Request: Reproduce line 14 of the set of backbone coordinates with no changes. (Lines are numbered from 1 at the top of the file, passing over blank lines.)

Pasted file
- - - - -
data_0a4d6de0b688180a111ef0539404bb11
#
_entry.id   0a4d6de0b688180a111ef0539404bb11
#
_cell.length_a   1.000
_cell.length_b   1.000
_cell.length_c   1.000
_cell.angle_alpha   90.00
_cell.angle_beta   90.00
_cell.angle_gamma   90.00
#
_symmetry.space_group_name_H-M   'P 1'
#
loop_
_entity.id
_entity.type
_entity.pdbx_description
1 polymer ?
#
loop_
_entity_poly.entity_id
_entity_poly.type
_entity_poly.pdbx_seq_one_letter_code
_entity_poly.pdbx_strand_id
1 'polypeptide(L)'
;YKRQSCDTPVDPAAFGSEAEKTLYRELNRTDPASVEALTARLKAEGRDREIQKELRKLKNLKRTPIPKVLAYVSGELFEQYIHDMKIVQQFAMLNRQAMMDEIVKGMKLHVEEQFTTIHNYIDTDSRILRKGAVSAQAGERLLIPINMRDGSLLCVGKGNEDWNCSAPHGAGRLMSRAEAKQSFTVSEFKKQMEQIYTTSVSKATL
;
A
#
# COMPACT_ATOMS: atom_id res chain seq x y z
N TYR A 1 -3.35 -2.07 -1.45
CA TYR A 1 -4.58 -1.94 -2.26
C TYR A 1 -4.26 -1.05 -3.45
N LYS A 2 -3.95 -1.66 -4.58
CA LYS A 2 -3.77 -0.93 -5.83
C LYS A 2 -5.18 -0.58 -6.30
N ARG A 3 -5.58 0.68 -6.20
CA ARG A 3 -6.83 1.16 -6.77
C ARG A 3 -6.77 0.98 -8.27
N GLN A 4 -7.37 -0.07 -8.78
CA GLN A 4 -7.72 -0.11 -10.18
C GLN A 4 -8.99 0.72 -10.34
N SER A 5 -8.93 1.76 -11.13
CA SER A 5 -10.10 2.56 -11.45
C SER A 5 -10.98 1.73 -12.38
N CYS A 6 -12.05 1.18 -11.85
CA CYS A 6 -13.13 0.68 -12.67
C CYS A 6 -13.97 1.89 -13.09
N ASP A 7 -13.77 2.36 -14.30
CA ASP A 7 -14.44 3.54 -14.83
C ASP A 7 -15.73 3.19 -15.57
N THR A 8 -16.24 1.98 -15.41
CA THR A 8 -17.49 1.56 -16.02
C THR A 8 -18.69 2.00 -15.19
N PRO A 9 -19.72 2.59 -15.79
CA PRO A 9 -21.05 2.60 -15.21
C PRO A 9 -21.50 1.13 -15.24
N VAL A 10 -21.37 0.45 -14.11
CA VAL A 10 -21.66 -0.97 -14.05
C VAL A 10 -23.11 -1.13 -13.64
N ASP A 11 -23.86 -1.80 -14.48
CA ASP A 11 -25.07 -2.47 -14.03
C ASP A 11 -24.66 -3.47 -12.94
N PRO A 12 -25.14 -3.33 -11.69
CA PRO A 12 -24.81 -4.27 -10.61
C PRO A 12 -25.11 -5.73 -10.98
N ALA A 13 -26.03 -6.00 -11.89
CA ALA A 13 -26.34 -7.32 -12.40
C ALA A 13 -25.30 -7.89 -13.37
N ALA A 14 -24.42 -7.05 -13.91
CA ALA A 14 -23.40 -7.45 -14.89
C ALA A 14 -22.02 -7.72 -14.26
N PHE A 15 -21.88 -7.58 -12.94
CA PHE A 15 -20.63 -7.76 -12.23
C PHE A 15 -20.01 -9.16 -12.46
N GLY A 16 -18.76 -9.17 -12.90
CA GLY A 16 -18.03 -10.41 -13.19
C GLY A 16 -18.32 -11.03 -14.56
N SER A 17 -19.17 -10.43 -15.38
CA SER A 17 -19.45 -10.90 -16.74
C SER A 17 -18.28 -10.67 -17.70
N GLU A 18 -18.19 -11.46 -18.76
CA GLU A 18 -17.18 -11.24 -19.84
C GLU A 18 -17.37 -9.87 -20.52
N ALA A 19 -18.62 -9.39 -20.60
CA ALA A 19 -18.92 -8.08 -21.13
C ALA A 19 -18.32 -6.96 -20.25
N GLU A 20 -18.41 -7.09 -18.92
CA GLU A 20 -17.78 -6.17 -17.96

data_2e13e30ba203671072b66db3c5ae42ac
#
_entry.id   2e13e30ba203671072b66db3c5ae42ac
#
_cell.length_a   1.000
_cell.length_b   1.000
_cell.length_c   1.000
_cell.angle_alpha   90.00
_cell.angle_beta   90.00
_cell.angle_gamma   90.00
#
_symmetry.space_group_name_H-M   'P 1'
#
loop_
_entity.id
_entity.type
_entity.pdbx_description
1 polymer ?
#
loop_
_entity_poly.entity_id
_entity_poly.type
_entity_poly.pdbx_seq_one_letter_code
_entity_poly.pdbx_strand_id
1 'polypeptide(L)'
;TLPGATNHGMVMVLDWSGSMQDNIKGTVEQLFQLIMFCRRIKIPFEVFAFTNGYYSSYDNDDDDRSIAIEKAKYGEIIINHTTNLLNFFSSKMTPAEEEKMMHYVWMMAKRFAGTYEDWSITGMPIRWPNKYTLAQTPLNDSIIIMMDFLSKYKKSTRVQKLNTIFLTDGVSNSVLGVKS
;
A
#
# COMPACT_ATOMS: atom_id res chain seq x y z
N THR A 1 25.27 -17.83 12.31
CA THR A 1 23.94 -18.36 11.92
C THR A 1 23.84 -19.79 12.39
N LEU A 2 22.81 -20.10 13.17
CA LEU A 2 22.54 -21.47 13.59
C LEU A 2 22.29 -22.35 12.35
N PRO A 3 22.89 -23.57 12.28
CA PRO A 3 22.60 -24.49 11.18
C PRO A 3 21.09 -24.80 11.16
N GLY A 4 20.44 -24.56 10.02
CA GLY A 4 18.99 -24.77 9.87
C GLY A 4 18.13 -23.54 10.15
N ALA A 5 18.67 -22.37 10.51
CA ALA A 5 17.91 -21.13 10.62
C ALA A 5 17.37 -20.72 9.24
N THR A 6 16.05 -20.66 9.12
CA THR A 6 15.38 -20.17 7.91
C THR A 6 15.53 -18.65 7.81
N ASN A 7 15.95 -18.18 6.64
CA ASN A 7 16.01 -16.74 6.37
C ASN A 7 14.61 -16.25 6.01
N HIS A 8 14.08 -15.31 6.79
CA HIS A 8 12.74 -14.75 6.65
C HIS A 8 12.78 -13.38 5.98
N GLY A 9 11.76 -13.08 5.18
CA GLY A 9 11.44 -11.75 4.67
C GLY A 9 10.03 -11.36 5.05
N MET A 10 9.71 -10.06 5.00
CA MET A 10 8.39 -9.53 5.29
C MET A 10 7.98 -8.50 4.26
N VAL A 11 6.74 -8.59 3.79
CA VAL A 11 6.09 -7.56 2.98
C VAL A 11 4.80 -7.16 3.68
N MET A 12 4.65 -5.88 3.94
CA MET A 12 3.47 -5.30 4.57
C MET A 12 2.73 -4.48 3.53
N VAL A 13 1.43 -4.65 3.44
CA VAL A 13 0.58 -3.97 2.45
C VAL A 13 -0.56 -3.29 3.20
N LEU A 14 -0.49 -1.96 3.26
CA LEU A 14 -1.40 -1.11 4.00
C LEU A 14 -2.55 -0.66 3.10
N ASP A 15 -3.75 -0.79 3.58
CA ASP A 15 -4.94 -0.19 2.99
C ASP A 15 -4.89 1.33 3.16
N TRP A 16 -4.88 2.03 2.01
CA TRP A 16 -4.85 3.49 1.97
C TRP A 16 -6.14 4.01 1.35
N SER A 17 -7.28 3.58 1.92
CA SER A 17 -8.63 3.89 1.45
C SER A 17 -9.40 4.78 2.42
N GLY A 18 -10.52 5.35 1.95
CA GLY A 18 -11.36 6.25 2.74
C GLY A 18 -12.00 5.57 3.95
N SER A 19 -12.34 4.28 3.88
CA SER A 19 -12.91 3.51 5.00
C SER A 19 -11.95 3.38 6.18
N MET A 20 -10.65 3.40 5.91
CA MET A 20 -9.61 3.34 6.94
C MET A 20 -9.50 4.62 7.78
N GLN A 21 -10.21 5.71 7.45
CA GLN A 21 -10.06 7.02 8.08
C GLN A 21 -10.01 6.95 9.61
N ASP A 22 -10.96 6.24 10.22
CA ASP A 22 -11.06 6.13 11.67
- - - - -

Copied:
loop_